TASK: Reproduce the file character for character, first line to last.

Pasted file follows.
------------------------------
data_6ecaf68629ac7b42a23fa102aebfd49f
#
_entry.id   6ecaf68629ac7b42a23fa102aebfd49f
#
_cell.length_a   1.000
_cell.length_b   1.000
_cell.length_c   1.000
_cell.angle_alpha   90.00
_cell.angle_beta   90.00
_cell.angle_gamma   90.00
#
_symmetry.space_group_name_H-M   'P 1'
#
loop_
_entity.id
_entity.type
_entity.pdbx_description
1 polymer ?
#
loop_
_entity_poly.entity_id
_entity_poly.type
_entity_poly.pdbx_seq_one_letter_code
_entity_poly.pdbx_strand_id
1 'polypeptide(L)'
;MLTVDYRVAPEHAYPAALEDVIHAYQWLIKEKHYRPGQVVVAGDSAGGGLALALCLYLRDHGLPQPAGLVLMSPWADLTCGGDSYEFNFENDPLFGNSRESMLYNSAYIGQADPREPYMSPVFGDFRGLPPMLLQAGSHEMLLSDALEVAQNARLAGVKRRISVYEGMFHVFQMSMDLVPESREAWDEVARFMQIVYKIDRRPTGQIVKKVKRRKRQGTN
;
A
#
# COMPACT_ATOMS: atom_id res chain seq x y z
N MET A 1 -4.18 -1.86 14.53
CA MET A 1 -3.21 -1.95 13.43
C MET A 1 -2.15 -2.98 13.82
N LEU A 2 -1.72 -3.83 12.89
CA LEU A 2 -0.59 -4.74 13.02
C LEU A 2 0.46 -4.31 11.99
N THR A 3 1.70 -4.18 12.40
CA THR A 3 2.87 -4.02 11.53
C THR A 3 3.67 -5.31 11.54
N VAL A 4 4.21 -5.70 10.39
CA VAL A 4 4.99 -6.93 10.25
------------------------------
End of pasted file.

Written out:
data_6ecaf68629ac7b42a23fa102aebfd49f
#
_entry.id   6ecaf68629ac7b42a23fa102aebfd49f
#
_cell.length_a   1.000
_cell.length_b   1.000
_cell.length_c   1.000
_cell.angle_alpha   90.00
_cell.angle_beta   90.00
_cell.angle_gamma   90.00
#
_symmetry.space_group_name_H-M   'P 1'
#
loop_
_entity.id
_entity.type
_entity.pdbx_description
1 polymer ?
#
loop_
_entity_poly.entity_id
_entity_poly.type
_entity_poly.pdbx_seq_one_letter_code
_entity_poly.pdbx_strand_id
1 'polypeptide(L)'
;MLTVDYRVAPEHAYPAALEDVIHAYQWLIKEKHYRPGQVVVAGDSAGGGLALALCLYLRDHGLPQPAGLVLMSPWADLTCGGDSYEFNFENDPLFGNSRESMLYNSAYIGQADPREPYMSPVFGDFRGLPPMLLQAGSHEMLLSDALEVAQNARLAGVKRRISVYEGMFHVFQMSMDLVPESREAWDEVARFMQIVYKIDRRPTGQIVKKVKRRKRQGTN
;
A
#
# COMPACT_ATOMS: atom_id res chain seq x y z
N MET A 1 -4.18 -1.86 14.53
CA MET A 1 -3.21 -1.95 13.43
C MET A 1 -2.15 -2.98 13.82
N LEU A 2 -1.72 -3.83 12.89
CA LEU A 2 -0.59 -4.74 13.02
C LEU A 2 0.46 -4.31 11.99
N THR A 3 1.70 -4.18 12.40
CA THR A 3 2.87 -4.02 11.53
C THR A 3 3.67 -5.31 11.54
N VAL A 4 4.21 -5.70 10.39
CA VAL A 4 4.99 -6.93 10.25